The U.S. Senate and House of Representatives reportedly voted today to end the shutdown of the federal government, reaching a compromise on immigration and setting the stage for another two-year pause on the medical device tax.
The Senate voted 81-18 to advance a continuing resolution that would fund the government until Feb. 8, three days into the shutdown, according to National Public Radio.
The vote then went to the US House of Representatives, who voted 266-150 to reopen the federal government and extend funding through February 8, according to a report from The Hill.
The bill now awaits a signature from the President.
Minority leader Sen. Chuck Schumer (D-N.Y.) said majority leader Sen. Mitch McConnell pledged to hold a vote before then on a measure to give legal status to some 700,000 immigrants brought to the U.S. as children. The Trump administration halted the so-called “Dreamers” program, the Deferred Action for Childhood Arrivals, last year.
The 2.3% excise tax on U.S. medical device revenues was in effect for two years before a two-year moratorium began in 2016. It went back into effect at the beginning of this year, although the IRS said this week that it will not enforce any penalties for late payments of the medtech levy.
The House last week voted 230-197 to pass the stopgap bill, which also grants a six-year extension to Medicaid’s Children’s Health Insurance Program and pause other levies enacted as part of Obamacare, including the “Cadillac tax” for two years retroactive to Jan. 1 and the health insurance tax for one year starting in 2019.
But Senate Democrats successfully stalled a vote on the measure Friday because it does not address restoring the Deferred Action for Childhood Arrivals program that protects hundreds of thousands of kids from being deported.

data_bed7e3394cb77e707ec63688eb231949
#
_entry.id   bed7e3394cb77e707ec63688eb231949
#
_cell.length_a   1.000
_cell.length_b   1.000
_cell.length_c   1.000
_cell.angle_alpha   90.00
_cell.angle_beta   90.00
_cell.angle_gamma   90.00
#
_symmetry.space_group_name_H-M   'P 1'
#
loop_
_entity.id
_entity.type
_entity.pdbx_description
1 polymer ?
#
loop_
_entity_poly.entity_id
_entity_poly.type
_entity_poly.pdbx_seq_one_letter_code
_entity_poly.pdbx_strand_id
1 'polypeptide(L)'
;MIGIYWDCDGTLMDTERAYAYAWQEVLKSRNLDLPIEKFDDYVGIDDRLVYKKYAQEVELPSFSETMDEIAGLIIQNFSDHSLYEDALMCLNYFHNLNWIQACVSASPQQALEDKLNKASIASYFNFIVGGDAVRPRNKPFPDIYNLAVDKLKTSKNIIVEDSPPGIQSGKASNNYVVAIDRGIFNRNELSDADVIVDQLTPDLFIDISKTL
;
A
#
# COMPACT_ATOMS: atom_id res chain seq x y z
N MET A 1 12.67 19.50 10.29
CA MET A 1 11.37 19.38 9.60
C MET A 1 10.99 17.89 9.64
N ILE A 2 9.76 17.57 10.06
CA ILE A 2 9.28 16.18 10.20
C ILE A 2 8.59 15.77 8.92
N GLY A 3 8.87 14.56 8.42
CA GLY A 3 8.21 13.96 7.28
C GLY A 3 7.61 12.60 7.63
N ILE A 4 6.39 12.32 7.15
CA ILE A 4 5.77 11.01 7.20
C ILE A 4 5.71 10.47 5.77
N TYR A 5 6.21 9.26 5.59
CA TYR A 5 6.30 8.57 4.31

Legislators spent the weekend trying to negotiate a compromise, to no avail, leading majority leader Sen. Mitch McConnell last night to schedule a vote for mid-day today. Minority leader Sen. Chuck Schumer (D-N.Y.) held fast, saying more talk is needed, Politico reported.
Medical device industry groups have lauded the passage and extension on the suspension of the medical device tax.
“MDMA applauds Congress for passing legislation that funds the government and reauthorizes CHIP, while protecting medical technology innovation from the destructive impact of the medical device tax by suspending it for two additional years. We remain committed to working with the broad, bipartisan coalition that supports a full and permanent repeal of the device tax this year so that this dynamic American ecosystem can deliver the next generation of cures and life-saving therapies, and provide the high-tech manufacturing jobs that develop them,” MDMA prez & CEO Mark Leahey said in a press release.